The purpose of this study was to describe the extent to which visitors to a historic attraction acquired information in their vacation deliberations and the degree to which their trip characteristics could be used to discriminate between levels of active and passive information seekers. In this data set, respondents who sought out and used information in their trip planning significantly differed from their passive counterparts in terms of their travel decision making. Active groups of information seekers tended to evaluate more alternatives, traveled greater distances, and had limited prior experience with the attraction as compared to their more passive counterparts. Findings of this study provide the marketing manager additional insights to define the potential audience for advertising and promotional campaigns. The implications of the findings as they relate to both the marketing message and its distribution are discussed.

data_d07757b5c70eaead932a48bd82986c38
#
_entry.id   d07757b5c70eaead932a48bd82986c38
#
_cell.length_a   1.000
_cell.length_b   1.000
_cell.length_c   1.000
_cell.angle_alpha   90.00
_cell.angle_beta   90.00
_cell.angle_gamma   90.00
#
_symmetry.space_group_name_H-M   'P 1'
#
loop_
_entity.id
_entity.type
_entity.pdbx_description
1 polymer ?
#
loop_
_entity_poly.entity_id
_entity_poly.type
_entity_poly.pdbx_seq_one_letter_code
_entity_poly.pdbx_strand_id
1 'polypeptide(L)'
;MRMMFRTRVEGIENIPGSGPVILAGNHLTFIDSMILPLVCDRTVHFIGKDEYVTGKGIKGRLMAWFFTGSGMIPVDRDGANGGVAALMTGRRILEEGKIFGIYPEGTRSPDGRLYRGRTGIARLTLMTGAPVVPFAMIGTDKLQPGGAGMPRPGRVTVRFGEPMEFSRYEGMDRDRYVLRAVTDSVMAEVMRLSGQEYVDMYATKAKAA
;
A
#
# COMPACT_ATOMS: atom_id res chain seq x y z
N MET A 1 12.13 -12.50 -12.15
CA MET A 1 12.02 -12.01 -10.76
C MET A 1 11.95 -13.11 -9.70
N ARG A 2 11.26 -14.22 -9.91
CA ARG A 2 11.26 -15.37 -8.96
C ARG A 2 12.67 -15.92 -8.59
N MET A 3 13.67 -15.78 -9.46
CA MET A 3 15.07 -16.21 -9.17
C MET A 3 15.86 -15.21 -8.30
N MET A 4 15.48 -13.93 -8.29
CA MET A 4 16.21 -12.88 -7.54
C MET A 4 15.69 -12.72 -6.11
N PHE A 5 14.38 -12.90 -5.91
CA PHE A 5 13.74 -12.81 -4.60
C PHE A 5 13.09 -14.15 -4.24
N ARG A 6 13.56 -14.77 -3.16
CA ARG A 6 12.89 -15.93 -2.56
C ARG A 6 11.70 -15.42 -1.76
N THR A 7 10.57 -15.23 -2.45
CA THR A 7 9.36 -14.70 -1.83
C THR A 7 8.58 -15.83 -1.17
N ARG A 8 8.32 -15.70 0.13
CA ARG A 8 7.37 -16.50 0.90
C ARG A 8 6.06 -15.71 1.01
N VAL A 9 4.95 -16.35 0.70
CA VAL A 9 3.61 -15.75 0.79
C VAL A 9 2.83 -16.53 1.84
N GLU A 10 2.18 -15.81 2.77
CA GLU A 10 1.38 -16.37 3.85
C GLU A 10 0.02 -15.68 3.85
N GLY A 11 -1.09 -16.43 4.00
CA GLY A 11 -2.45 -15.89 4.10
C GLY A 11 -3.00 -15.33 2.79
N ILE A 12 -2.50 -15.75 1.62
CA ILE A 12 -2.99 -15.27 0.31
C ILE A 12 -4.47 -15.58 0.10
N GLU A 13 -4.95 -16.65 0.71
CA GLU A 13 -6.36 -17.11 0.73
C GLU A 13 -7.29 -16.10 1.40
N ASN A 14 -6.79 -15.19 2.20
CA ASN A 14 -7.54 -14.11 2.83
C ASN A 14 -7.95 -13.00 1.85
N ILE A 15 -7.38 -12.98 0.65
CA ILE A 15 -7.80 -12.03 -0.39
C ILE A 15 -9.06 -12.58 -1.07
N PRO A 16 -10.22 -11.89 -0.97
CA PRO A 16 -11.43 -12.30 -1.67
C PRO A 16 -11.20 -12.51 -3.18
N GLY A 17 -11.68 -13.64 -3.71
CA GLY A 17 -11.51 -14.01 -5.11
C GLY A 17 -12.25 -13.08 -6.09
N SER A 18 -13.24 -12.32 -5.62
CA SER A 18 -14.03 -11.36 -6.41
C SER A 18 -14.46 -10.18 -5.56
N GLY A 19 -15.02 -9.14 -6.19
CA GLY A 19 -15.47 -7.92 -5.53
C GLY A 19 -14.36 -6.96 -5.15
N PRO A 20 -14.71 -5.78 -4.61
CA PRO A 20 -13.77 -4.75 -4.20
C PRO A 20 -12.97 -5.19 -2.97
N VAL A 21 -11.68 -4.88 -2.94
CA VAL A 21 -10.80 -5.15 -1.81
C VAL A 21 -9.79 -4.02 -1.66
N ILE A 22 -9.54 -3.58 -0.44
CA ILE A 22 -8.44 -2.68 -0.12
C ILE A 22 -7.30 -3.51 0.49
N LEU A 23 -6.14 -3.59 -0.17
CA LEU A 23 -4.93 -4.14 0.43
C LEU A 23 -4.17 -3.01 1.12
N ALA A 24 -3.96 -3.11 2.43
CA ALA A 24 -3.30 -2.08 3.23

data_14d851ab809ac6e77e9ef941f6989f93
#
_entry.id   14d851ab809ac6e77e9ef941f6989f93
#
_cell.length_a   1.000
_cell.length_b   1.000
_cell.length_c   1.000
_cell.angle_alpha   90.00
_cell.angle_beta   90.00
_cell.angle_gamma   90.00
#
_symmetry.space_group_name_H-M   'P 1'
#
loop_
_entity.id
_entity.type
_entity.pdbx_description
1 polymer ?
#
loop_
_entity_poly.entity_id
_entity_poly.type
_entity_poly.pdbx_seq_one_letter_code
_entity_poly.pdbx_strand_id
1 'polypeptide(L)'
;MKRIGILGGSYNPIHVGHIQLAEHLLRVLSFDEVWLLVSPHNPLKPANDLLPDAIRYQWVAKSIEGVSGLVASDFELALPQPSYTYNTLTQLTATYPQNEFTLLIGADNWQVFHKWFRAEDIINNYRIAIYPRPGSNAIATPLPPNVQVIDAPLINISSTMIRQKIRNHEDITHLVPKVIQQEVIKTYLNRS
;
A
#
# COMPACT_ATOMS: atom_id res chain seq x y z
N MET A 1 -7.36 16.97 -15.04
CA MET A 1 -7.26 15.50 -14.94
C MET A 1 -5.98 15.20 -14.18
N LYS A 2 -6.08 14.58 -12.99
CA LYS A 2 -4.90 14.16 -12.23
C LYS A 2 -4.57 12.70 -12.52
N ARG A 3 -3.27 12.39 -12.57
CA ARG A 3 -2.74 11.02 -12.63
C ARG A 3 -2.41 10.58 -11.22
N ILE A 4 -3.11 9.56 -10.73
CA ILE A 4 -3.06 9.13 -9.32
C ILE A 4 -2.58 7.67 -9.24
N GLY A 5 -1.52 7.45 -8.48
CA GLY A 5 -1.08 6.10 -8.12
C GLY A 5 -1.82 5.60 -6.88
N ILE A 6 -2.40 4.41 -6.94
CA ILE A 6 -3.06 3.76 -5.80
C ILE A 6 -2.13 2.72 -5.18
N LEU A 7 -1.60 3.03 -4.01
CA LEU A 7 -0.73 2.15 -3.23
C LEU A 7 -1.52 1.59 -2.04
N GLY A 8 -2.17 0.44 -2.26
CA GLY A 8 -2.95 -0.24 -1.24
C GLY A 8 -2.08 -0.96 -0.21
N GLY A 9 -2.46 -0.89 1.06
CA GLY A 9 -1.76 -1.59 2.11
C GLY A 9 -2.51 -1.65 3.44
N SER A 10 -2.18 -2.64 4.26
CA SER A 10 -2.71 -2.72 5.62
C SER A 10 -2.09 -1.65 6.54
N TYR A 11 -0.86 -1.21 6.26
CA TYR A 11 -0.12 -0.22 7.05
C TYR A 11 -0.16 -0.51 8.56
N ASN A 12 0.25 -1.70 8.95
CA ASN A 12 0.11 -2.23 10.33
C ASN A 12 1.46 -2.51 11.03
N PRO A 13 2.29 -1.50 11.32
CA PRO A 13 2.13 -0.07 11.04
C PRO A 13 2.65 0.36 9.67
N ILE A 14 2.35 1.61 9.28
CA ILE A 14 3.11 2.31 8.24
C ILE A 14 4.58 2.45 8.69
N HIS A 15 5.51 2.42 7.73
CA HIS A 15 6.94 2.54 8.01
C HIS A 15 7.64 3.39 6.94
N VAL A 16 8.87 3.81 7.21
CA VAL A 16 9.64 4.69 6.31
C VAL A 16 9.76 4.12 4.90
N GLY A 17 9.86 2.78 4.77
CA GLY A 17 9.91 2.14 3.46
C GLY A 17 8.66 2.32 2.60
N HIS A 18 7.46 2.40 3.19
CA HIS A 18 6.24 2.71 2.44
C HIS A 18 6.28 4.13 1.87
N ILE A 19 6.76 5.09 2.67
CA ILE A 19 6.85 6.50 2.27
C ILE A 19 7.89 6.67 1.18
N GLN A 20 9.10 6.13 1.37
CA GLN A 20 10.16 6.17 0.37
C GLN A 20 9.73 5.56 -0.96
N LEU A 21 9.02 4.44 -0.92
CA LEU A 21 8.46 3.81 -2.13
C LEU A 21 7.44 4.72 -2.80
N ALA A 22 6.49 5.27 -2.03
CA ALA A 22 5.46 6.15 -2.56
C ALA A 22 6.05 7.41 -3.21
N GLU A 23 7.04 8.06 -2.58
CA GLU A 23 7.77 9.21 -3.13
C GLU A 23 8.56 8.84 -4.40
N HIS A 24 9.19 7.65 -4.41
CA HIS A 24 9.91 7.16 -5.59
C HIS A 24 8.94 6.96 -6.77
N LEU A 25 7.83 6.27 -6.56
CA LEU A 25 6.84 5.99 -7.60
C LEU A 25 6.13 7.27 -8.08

Crotts, John C.
"Information Search Behaviors of Free and Independent Travels,"
Visions in Leisure and Business: Vol. 11
, Article 5.
Available at: https://scholarworks.bgsu.edu/visions/vol11/iss2/5